At least it would be easier to floss.

Later, I took Goblin for her promenade around the neighborhood so she could water all the flowers. We encountered a family playing an ersatz version of four-square with a tennis ball, and as we watched, a couple of black kids came over to watch. “Would you guys like to play?” the mother asked in a South African accent.

The kids looked both pleased and reluctant. “We don’t know how.”

“It’s easy, just watch for a moment and you’ll pick it up.”

Goblin and I watched for a moment, too.

On this gorgeous spring day, bright and clear, warm of air and heart, it’s difficult to believe anything is wrong with the world. Just my teeth.

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The Bad News

There’s something wrong with my heart, I think, besides those mysterious panicky twinges that come and go like a karma chameleon. I refer to a heavy, regretful pain of the sort that arises when I learn of secret American plans to nuke Iran or when people don’t believe I’m close, personal friends with Frenzy Lohan, Roller Rink Habitué.

There is a homeless man who has been hanging out at my business for months. Early in his ensconcement, I asked my employees for their thoughts on what, if anything, should be done about this. While I have nothing against the homeless, and indeed have been feeding and shuttling them around town for years, there is something to be said for maintaining control over an interaction where the other person is actively taking advantage of your good nature. My employees’ natures being somewhat gooder and less jaded than my own, they decided that the most we should do is universally enforce a set of standards, such as “no sleeping” or “no disturbing others in any way,” upon all of our customers. At the time, I agreed with (and even architected the language of) this approach. Discriminating against or dehumanizing any person or group of people is the worst anathema to me, and the ideal situation would be to craft an official policy of my business in line with my lifetime of trying to help others.

Only, of course, our friend casually ignored every request. When startled from sleep or told not to consume stacks of outside food at our tables, he would say, “OK,” leave, and return the next day and do the precise same thing. I had hoped that, once the cold weather broke, the problem would solve itself, and he would move on, but this did not happen in quite the way I envisioned. He moved on, certainly: from a table in the back of the dining area to the comfortable couch we put in the front of the dining area. Recently, two different people told me that the first thing they noticed upon entering my business for the first time was a homeless man sleeping on that couch. The next day, my assistant manager asked my permission to throw him out for good: the homeless man had been clipping his fingernails (I hope they were his fingernails) and leaving the remnants scattered about. This must have been shortly after his snoring disturbed everyone in the vicinity.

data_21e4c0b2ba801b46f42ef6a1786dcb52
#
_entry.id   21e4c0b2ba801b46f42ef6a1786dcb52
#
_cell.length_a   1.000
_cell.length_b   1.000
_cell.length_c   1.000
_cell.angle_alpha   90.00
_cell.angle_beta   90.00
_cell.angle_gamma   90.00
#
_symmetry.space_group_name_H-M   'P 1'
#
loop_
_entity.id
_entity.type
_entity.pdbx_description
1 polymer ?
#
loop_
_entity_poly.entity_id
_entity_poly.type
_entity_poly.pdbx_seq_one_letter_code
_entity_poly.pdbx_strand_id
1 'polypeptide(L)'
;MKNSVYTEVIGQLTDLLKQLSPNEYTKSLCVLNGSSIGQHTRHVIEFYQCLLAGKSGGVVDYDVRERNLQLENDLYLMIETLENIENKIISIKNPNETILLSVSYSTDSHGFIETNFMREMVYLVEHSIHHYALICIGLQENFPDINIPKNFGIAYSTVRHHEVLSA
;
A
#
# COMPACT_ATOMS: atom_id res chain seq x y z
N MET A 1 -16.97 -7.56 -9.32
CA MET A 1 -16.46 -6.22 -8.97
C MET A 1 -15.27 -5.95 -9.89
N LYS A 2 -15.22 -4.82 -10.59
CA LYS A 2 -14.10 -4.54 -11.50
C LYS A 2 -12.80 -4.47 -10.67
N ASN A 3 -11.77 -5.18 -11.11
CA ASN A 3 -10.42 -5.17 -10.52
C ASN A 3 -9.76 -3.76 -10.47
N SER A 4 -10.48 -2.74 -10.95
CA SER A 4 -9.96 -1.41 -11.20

“Do it,” I said.

I feel bad, though. My heart aches, from knowing what I’ve done and not knowing the results of it. Have I generated bad karma for myself or my business? Will I go to hell for being less kind than I should have to someone in need? Of course, I’m not a Hindu or a Christian, but I think these questions somehow weigh on me more than they would on real Hindus or Christians.

More, though, I worry about the homeless man. Where will he go? How will he survive? Will someone else help him?

I’m not stupid. I know that many homeless people have developed a certain way they engage the world to survive that involves taking advantage of people. I know I have fallen for some of these schemes in the past, and I probably will again in the future, mostly because I don’t care if someone is going to buy a cup of coffee or a bottle of booze with the money I buy him. It’s not mine to dictate that choice . . . I will accumulate whatever good comes from helping someone no matter what the other person does with that help. But I’ll also accumulate the bad. Once, for example, a person who came to my door asking for money broke in the window the next day while I was at work.

I’ll also accumulate the bad that results from not helping someone, I suppose. As I’m exposed to more and more people in the context of my new business, this will undoubtedly be a larger and larger group.

I just hope there’s some way to accumulate some good, as well.

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The Good News

For my second husband, I have my eye on the sign-language interpreter for the New York City Gay Men’s Chorus. My current husband, who arranged and orchestrated their three best numbers in last night’s Lincoln Center concert, ain’t nothing to sneeze at, either. The weeklong visit of his family culminated in a whirlwind trip to New York to experience the fruits of his hard work reverberating off the walls of Avery Fisher Hall. No pun intended, Joan Rivers, and for the record, nobody there wanted to do your hair.

I love you, New York in the springtime, with your Gay Men’s Chorus concerts and your coat-check thieves and your multiple allergens. I love you, too, Rob, with your incomparable talent and your sweetness and your zany family.

And just you wait, sign-language interpreter.

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Are Made of This

Last night, I dreamed that Q transformed me into a bell rope. This was not very nice of him, but at least he gave me a nice little tassel on the end. According to my most recent data, bell ropes usually end in a loop with a woolen bit called a sally provided for better grip.

I was a special bell rope.